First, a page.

The Chairperson asked the Department to note the proposed amendments.

The Department noted these.

Limpopo Province Negotiating Mandates
Mr M Makhubela (COPE, Limpopo) presented the mandates on both of the Bills.

Comments on the Traditional Leadership and Governance Framework Amendment Bill:
- Kingship and Queenship should be done with regard to customs and consultation with Traditional Leadership to avoid unnecessary tension within traditional leadership.
- There was acknowledgement of the appointment of the Commission to deal with disputes and other matters on traditional leadership. It asked that the Commission should deal with outstanding matters concerning traditional leadership on an urgent basis.
- The Bill authorises the Council to be in office for a period of five years which was commensurate with the term of office for members of the House of Traditional Leaders.
- Traditional Leadership should encourage gender equity in positions of leadership.
- The Bill should empower traditional leaders to fully participate in governance in order to speed up the process of service delivery including at municipal level.
The Bill was supported with these comments.

Comments on the National House of Traditional Leaders Bill:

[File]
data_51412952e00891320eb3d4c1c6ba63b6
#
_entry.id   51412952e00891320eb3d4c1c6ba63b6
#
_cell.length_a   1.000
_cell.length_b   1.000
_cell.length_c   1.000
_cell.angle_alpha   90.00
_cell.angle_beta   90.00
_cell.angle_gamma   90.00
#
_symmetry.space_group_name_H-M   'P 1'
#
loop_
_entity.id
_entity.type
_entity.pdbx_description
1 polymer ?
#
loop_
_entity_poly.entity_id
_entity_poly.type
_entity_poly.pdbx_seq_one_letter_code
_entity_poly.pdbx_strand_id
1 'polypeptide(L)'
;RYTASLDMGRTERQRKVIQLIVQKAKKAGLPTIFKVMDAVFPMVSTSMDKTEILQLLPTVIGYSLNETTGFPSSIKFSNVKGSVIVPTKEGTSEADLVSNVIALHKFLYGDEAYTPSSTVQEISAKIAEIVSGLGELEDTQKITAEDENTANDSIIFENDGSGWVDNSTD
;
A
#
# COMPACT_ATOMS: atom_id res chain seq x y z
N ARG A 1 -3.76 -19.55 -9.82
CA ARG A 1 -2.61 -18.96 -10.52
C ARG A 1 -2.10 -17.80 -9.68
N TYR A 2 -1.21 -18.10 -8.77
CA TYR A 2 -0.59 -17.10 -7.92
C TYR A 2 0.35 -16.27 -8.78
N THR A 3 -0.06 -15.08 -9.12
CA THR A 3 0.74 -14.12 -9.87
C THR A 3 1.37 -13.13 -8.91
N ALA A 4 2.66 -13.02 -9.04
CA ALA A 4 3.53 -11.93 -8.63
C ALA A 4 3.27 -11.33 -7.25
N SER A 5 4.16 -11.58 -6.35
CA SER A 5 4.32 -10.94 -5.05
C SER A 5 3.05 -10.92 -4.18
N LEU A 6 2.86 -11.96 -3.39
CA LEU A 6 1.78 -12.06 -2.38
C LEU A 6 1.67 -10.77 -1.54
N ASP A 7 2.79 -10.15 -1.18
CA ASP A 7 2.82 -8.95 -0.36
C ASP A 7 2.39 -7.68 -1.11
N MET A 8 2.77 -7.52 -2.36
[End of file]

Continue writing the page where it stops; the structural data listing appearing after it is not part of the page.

- The word Senior Traditional Leader was ambiguous; it should be replaced with Kgoshi or Inkosi for instance which were African words.
- The appointment of women to positions of royal highness should be in terms of African practice.
- All traditional leaders should be treated as office bearers.
- The words “Traditional Leader” and “Council” as used in the Bill should be replaced by “Royal Leader” and “Royal Council”.
- Supported the fact that the National House of Traditional Leadership would be required to submit its books for auditing as was in line with the Public Finance Management Act.
- Suggested that the term of meetings be reduced from bi-annually to quarterly.
-Traditional Leadership should consider legislation that were meant to encourage gender equality.
 The Bill was supported with these comments.

Kwazulu-Natal Negotiating Mandates
Ms Swartbooi, a member of the Province’s Portfolio Committee on Local Government in the Province, presented the negotiating mandate.

Comments and amendments proposed on the National House of Traditional Leaders Bill:
- For Clause 4(3):
“(3) The election proceedings must be conducted by [the Premier or a person] an independent electoral commission designated by the Premier of the Province concerned, observed by officials of the House and the provincial department responsible for traditional affairs.” 
- A legal opinion had been requested on the constitutionality of Clause 5(1)(a).
The province supported the Bill provided that these comments were taken into consideration.

Comments on the Traditional Leadership and Governance Framework Amendment Bill: